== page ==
I really believe the defensive system that we used in L.A. was very different than the one that we used in Indiana. And it was an evolution to match up with the way the modern NBA plays offensive basketball. And I think there are situations where we can keep him on the floor and minimize any potential damage of a team trying to small-ball us. I just think there are ways you can do it and there are protections that we have built into our defensive scheme that I did not have, quite frankly, when I was in Indiana. So I feel strongly about what Deandre can do for us. But we’re intent that you can get the job done even with a smaller lineup if needed.

SI: You coached an all-time great in LeBron James in L.A. You get another in Kevin Durant in Phoenix. What’s your approach going to be coaching him?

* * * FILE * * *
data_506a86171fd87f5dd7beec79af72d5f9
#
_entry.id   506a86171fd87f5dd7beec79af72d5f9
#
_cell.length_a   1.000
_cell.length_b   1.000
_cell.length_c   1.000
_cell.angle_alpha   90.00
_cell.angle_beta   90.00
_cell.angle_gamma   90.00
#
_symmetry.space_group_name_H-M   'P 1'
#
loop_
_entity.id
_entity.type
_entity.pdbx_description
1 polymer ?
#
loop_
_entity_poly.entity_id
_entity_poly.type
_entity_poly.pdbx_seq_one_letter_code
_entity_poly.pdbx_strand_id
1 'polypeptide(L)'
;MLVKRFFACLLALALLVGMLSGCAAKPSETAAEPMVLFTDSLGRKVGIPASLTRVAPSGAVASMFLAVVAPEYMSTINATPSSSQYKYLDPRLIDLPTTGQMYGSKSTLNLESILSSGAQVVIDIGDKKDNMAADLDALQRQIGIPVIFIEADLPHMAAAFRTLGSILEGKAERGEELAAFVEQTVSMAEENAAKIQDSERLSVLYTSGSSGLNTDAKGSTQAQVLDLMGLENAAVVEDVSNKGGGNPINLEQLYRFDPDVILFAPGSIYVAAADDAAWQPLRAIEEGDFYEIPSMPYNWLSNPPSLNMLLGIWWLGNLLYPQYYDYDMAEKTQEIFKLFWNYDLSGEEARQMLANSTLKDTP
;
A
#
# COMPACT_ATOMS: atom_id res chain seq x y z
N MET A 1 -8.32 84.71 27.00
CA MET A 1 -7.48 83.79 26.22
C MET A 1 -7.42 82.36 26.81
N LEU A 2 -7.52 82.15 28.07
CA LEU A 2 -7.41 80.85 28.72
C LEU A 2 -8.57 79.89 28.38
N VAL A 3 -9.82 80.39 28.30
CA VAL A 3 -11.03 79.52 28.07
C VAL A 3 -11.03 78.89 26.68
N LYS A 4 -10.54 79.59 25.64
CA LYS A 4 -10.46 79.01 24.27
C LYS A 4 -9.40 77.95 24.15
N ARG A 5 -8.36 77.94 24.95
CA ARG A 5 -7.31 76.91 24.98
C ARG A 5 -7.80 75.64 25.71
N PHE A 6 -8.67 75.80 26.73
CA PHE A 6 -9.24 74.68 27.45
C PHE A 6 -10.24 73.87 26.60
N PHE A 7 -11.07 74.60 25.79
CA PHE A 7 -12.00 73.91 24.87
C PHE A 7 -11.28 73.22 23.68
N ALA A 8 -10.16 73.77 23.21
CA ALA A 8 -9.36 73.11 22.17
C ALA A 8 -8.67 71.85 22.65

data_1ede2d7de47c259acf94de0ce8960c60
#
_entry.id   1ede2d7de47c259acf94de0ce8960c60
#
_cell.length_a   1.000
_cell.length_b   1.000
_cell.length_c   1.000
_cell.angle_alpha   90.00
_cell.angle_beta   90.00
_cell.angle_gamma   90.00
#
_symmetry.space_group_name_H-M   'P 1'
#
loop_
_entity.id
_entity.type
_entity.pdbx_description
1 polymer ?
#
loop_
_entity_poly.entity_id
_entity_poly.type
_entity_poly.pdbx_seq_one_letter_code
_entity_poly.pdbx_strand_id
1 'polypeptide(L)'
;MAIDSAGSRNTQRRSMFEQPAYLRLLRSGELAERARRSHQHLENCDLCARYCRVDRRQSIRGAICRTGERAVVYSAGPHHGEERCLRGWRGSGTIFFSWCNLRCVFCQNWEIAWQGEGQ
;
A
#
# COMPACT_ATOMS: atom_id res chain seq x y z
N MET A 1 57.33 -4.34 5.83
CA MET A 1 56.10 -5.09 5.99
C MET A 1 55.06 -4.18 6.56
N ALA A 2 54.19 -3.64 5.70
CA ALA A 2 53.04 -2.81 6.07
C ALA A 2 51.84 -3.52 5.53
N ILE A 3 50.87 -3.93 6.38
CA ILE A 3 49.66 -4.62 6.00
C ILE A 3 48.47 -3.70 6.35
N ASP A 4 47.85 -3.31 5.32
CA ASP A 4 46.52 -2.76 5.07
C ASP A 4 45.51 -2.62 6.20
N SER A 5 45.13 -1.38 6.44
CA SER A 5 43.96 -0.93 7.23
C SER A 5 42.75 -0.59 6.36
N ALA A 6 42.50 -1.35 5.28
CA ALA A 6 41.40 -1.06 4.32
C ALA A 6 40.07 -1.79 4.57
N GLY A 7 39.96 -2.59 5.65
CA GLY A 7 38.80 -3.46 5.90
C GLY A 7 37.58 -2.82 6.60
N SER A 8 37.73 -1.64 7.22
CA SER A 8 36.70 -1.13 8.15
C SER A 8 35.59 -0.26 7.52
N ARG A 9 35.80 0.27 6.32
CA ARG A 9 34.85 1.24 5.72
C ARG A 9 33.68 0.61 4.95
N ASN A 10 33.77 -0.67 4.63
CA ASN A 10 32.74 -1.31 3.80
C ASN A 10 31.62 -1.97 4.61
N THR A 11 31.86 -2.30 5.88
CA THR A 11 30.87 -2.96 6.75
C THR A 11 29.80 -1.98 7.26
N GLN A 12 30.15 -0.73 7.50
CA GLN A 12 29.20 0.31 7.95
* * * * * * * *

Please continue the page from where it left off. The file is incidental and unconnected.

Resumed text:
FV: I would say that it’s going to be similar, honestly. And just the way you should handle a star player doesn’t really change a whole bunch with regard to who that star player is. It’s a partnership. They’re going to require ownership in a lot of the decisions that we’re making. I feel like I learned a lot of lessons, not just in working with LeBron, but also being around Rob Pelinka and Kurt Rambis and their involvement with Kobe [Bryant] and Shaq [O’Neal] over those years. And, honestly, even beyond that with some of the other stars that the Lakers have had in their program.

So that was an extremely valuable lesson for me, in working with LeBron, but also being around those guys with the Lakers that have seen so many greats. And I think I can apply those lessons to really make KD feel great about what we’re doing and his role and his place in everything that we’re about to do.